Researcher Alumni case study - working as an academic

Posted in: Academic Career, Alumni Case Study - Researchers, For PhDs, Sector Insight

In our latest researcher alumni case study, Dr James Roscow from the Department of Mechanical Engineering gives us an insight into day-today life as a lecturer

  1. What do you do day-to-day in your current role?

My time is split mainly between research and teaching, plus some administrative duties. The time of year dictates exactly what I do on a given day, although one of the main benefits of being an academic is the autonomy it affords to structure your own time and do the things that interest you. Research for me nowadays is less about hands-on work in the lab (although I still try to get in there when I can to work with PhD students and researchers in the group). Instead, my time is spent trying to secure funding to carry out the research, working on papers, supervising students and postdocs, discussing ideas with colleagues and collaborators, and keeping up with the literature to try to find the next grant idea.

Most of my teaching is in the autumn semester, and this takes up a lot of my time both in the lead up to and during the term. Teaching isn’t just delivering a lecture – it involves a lot of preparation including learning the material inside out, planning the course, writing problem sheets and exams, and answering student questions. It’s very rewarding in a different way to research as it’s forced me to learn the subjects I teach in a much deeper way than if studying for an exam as an undergraduate, and really think about how to explain important concepts in a way that is engaging and useful for a large cohort of students.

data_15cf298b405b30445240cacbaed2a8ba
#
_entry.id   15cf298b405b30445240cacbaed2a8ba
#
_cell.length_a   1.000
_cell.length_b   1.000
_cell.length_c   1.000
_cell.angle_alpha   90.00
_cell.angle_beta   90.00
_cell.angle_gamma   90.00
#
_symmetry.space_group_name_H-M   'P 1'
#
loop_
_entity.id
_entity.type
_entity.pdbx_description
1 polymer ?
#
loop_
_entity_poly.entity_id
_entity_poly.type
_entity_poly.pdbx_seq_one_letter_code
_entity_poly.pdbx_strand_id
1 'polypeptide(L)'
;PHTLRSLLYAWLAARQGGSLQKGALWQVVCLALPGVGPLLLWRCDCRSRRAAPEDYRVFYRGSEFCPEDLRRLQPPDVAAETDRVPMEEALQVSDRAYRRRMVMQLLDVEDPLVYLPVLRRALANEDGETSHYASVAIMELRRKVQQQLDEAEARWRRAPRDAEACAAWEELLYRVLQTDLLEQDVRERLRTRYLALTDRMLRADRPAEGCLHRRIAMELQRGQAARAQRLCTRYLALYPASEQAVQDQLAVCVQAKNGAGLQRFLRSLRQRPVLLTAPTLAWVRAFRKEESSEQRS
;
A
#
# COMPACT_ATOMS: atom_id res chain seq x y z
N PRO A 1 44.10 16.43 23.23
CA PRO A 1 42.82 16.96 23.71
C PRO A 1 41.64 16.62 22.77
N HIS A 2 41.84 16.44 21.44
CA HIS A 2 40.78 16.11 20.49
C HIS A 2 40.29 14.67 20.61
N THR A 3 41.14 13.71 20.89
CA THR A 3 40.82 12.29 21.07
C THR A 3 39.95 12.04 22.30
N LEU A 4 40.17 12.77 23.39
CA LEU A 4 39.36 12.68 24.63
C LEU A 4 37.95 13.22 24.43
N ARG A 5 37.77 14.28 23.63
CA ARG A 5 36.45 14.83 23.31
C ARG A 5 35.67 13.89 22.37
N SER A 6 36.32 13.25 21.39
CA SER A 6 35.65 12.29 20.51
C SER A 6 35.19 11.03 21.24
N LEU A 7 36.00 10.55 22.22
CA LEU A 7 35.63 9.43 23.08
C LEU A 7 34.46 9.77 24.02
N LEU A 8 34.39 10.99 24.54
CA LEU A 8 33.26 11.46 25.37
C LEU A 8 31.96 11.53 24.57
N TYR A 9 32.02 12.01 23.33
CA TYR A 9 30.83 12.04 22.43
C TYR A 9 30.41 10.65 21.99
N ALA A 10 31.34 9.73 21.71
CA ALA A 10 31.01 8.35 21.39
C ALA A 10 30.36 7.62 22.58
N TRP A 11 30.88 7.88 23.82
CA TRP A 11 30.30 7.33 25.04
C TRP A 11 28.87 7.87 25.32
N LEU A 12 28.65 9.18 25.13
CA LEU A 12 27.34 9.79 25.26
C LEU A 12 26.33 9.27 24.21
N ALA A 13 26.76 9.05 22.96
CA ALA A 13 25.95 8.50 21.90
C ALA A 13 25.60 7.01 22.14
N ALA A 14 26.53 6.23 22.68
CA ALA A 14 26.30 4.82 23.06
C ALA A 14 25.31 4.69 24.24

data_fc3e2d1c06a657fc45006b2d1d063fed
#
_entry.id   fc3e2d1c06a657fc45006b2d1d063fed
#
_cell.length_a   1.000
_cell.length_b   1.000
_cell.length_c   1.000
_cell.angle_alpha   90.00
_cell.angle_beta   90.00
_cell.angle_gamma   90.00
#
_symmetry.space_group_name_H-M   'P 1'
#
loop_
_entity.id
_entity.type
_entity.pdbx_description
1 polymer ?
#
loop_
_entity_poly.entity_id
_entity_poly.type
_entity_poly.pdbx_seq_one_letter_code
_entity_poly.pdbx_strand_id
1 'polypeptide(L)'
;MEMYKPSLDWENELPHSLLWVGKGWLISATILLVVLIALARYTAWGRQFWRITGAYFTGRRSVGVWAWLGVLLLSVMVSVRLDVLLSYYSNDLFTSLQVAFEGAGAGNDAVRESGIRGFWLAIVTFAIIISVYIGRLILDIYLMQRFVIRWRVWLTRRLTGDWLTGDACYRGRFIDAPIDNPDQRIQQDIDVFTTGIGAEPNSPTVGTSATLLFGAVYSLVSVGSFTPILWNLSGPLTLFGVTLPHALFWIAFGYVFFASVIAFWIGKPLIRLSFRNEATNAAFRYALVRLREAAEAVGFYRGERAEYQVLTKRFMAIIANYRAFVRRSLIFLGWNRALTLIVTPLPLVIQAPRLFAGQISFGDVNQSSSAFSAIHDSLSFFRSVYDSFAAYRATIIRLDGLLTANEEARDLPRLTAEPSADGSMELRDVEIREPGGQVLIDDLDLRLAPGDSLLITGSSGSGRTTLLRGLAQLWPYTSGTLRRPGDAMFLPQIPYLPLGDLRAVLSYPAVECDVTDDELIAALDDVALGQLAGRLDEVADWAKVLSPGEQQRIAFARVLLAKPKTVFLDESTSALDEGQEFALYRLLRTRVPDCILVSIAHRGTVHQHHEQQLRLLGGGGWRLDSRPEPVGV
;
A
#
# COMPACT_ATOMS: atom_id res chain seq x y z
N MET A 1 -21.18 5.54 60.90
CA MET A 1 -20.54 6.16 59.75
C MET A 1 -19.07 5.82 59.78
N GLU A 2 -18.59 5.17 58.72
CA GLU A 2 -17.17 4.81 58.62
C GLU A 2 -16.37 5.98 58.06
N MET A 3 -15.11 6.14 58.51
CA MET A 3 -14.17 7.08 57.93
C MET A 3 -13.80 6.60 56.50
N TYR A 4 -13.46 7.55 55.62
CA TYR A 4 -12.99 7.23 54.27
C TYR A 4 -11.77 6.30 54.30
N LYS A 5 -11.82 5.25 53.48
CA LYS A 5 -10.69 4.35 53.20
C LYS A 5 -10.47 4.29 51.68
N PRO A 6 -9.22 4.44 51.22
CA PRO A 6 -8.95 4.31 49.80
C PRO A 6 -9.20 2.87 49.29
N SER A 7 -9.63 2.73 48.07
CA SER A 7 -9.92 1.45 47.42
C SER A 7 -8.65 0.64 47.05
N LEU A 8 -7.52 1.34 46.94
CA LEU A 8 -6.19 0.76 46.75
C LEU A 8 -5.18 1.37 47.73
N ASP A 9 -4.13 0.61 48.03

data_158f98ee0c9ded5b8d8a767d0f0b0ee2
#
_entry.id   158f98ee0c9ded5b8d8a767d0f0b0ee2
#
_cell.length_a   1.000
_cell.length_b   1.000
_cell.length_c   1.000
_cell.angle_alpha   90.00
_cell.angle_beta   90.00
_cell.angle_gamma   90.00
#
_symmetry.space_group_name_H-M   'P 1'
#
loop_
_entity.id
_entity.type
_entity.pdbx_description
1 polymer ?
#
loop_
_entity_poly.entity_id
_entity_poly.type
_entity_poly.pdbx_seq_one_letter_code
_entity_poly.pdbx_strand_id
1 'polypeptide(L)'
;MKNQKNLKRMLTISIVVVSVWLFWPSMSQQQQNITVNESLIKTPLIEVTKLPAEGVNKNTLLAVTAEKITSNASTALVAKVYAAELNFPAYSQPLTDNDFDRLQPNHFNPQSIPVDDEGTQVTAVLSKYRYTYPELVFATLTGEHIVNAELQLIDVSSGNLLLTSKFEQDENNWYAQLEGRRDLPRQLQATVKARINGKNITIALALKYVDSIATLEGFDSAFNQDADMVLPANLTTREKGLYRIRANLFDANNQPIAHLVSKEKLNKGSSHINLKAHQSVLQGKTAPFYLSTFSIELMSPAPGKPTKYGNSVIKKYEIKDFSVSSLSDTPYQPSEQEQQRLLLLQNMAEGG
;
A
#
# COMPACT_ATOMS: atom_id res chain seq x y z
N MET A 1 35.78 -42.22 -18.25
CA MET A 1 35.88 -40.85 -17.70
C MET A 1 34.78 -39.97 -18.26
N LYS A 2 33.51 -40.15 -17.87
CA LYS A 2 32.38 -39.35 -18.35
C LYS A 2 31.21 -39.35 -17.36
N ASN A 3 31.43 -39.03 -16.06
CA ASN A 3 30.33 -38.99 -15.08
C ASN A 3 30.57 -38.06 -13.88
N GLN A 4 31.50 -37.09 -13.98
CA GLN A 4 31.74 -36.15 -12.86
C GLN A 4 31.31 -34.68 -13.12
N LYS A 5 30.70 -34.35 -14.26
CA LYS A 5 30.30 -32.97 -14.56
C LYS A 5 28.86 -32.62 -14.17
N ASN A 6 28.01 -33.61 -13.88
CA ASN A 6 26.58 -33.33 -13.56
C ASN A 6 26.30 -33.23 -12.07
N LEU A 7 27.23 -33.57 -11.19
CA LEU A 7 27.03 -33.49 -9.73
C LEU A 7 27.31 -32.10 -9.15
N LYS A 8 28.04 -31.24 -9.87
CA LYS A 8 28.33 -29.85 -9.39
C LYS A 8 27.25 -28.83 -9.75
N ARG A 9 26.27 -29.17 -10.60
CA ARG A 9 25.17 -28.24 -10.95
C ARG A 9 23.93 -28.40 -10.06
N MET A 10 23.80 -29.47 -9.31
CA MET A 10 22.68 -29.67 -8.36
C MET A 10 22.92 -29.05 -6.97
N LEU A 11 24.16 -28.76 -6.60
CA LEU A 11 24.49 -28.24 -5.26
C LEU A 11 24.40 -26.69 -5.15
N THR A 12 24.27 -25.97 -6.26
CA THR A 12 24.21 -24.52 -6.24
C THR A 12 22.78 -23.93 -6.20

Alongside the teaching, I’ve done a bit of outreach (talks to GCSE and A-Level students) and sit on a committee looking to improve the equity, diversity, and inclusion for those that work and study within the department. There’s plenty of other committees that one can get involved in, which can help influence the research and teaching strategy of the department/faculty, as well as the culture in general, although early career lecturers tend to be slightly protected so they can focus on their research and teaching.

If this sounds like a lot – it is. There often doesn’t feel like there’s enough time in the day/week to get everything done so being able to prioritise and protect time effectively is a useful skill to have, particularly to maintain a healthy work-life balance.

  1. Give a brief overview of your career history to date, and any steps you feel were important to you

After graduating with a degree in Materials Science and Engineering from the University of Manchester, I got a job at an engineering company in Bristol working as a mechanical testing technician. I found that I wasn’t particularly stimulated, largely because I just had to hand over experimental data to someone else to do the analysis and work out what was happening in the components I was testing (the interesting bit!) so after a year I left to pursue a PhD at the University of Bath. I essentially kept the same working hours when I started my PhD as I had in industry although with flexibility to work as and when I felt I worked best, and treated it, as far as I could anyway, as a job that I would put down at the end of each day and each week. The major difference was that I was given the freedom and trust to manage my time as I saw fit and was far more productive and engaged in the work because of this. I guess this is what convinced me that it was the sort of environment that I could continue working in, despite research itself being far from stress-free. I was fortunate to get the opportunity to travel during my PhD to conferences and research visits, which pushed me out of my comfort zone to learn new skills, and I met a lot of people who I still collaborate with to this day. Finding these connections away from my supervisor has been important when establishing my independence as a researcher.